Algebra II Day 1
An equation is a mathematical statement that asserts the equality of two expressions.
Equations often express relationships between given quantities, the knowns, and quantities yet to be determined, the unknowns. By convention, unknowns are denoted by letters at the end of the alphabet, x, y, z, w… while knowns are denoted by letters at the beginning, a, b, c, d… The process of expressing the unknowns in terms of the knowns is called solving the equation.
In an equation with a single unknown, a value of that unknown for which the equation is true is called a solution or root of the equation. In a set simultaneous equations, or system of equations, multiple equations are given with multiple unknowns. A solution to the system is an assignment of values to all the unknowns so that all of the equations are true.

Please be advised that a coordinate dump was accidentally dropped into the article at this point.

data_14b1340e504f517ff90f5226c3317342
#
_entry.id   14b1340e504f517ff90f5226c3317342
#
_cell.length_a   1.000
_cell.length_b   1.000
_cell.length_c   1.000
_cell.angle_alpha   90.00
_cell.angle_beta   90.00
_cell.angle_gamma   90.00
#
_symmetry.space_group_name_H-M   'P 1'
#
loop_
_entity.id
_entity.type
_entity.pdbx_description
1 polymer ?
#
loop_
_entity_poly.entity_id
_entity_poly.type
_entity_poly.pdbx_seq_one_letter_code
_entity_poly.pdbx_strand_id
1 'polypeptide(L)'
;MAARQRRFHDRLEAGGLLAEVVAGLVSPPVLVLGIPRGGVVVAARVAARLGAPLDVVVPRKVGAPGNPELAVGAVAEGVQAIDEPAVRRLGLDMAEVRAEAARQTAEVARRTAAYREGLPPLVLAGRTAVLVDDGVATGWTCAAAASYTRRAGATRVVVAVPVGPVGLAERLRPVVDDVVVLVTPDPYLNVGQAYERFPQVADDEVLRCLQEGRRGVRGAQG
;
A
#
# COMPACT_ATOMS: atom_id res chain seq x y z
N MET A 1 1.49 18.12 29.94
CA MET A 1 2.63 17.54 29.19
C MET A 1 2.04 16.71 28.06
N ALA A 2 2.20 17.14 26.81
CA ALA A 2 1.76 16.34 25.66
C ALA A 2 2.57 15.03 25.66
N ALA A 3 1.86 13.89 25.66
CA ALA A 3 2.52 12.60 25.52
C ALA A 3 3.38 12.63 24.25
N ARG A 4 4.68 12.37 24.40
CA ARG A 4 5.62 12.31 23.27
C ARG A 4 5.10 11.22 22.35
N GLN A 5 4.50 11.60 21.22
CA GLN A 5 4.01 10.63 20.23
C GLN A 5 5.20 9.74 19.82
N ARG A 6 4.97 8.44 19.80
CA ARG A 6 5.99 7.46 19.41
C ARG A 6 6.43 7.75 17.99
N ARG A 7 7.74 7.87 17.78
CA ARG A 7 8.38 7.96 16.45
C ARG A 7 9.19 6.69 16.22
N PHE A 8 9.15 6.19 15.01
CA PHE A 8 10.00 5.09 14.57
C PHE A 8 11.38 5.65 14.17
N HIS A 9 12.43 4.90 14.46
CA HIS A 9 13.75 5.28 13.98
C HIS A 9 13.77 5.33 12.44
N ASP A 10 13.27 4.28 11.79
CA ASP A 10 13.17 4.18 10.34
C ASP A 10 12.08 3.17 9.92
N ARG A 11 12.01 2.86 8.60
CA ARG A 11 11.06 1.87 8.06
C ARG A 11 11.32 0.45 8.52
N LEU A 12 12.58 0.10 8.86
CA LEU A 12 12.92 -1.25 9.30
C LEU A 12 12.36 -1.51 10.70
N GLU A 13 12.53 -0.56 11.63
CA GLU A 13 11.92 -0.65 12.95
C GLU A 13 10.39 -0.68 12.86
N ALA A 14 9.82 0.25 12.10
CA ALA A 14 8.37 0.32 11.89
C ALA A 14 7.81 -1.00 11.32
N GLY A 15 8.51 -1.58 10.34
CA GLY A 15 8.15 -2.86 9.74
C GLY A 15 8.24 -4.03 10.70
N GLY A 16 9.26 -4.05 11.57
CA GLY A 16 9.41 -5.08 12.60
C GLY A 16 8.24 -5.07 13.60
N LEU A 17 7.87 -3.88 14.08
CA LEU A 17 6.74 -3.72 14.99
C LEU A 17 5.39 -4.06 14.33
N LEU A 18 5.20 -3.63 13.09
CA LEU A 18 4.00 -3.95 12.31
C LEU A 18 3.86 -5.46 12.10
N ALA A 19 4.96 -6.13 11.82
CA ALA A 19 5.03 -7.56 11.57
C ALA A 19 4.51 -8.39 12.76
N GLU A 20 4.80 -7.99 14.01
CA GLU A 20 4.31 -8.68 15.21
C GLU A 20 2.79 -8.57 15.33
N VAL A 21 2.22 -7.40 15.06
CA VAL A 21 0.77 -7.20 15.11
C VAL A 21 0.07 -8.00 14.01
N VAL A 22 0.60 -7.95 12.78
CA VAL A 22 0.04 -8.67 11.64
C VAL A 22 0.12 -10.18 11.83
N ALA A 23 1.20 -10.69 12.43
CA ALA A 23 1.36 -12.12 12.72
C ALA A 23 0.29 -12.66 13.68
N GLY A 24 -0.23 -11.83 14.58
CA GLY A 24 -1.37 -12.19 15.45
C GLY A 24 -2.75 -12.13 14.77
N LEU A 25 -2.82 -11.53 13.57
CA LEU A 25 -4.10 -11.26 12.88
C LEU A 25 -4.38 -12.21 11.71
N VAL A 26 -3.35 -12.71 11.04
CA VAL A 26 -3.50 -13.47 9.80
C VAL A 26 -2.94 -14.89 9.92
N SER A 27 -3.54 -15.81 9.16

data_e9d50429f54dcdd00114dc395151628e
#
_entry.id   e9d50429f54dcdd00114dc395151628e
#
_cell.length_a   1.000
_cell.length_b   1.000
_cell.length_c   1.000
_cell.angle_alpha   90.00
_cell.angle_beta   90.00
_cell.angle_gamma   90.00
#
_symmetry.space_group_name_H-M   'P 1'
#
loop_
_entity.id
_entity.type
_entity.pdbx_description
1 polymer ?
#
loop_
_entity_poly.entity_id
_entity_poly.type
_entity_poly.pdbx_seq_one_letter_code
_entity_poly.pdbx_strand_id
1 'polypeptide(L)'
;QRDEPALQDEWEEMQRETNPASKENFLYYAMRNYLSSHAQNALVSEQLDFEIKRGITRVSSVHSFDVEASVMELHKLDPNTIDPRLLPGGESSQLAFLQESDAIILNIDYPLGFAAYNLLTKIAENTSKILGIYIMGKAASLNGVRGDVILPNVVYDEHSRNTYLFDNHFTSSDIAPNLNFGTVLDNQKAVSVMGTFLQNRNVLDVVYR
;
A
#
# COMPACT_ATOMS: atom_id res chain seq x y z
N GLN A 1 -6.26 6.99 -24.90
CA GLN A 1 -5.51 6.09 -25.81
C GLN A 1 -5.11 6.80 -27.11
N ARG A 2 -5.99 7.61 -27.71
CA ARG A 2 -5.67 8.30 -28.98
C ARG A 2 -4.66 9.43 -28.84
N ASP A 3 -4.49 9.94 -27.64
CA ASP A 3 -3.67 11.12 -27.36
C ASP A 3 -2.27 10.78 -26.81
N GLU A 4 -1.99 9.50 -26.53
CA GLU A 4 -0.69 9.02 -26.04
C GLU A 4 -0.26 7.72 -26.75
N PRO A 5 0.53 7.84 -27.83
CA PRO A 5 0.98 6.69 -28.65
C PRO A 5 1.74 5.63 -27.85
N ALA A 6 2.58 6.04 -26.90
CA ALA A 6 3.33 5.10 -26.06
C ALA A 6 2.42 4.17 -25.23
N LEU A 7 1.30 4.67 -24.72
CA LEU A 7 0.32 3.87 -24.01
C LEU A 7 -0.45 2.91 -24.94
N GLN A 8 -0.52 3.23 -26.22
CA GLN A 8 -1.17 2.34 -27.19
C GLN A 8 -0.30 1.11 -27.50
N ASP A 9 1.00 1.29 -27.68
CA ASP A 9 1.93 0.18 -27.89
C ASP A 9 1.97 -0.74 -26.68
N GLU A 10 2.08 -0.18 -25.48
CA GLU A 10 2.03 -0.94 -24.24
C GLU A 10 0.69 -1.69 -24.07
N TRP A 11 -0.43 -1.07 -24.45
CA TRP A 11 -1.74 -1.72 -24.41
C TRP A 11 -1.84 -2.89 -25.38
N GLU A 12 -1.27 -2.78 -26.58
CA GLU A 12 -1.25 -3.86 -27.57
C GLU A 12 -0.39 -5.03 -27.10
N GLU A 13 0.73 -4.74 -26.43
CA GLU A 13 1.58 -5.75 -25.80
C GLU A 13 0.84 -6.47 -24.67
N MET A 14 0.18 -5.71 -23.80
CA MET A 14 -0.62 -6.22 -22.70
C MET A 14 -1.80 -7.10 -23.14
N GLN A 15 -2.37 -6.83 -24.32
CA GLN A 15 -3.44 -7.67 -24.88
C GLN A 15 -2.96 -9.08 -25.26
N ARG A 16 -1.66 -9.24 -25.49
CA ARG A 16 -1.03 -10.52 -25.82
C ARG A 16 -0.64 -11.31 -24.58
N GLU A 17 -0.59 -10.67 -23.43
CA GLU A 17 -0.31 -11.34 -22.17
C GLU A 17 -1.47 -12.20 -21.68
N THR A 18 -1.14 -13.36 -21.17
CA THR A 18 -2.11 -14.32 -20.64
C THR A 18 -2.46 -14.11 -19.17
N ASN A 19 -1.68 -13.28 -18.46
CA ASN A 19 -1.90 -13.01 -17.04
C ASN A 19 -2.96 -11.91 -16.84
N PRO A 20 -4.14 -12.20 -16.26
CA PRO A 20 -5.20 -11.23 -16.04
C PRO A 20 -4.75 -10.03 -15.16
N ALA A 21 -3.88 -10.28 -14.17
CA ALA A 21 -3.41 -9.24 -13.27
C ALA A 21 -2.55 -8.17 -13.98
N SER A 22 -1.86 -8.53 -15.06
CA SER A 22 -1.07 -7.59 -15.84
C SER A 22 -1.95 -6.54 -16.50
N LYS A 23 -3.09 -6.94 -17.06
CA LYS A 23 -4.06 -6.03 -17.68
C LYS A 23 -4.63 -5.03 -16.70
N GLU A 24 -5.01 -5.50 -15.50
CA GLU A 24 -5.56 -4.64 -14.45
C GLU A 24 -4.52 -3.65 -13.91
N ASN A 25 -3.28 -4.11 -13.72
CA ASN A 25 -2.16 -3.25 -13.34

One use of equations is in mathematical identities, assertions that are true independent of the values of any variables contained within them. For example, for any given value of x it is true
However, equations can also be correct for only certain values of the variables. In this case, they can be solved to find the values that satisfy the equality. For example, consider the following
The equation is true only for two values of x, the solutions of the equation. In this case, the solutions are x = 0 and x = 1.
If an equation in algebra is known to be true, the following operations may be used to produce another true equation:
- Any real number can be added to both sides.
- Any real number can be subtracted from both sides.
- Any real number can be multiplied to both sides.
- Any non-zero real number can divide both sides.
- Some functions can be applied to both sides. Caution must be exercised to ensure that the operation does not cause missing or extraneoussolutions. For example, the equation y*x=x has 2 solutions: y=1 and x=0. Dividing both sides by x “simplifies” the equation to y=1, but the second solution is lost.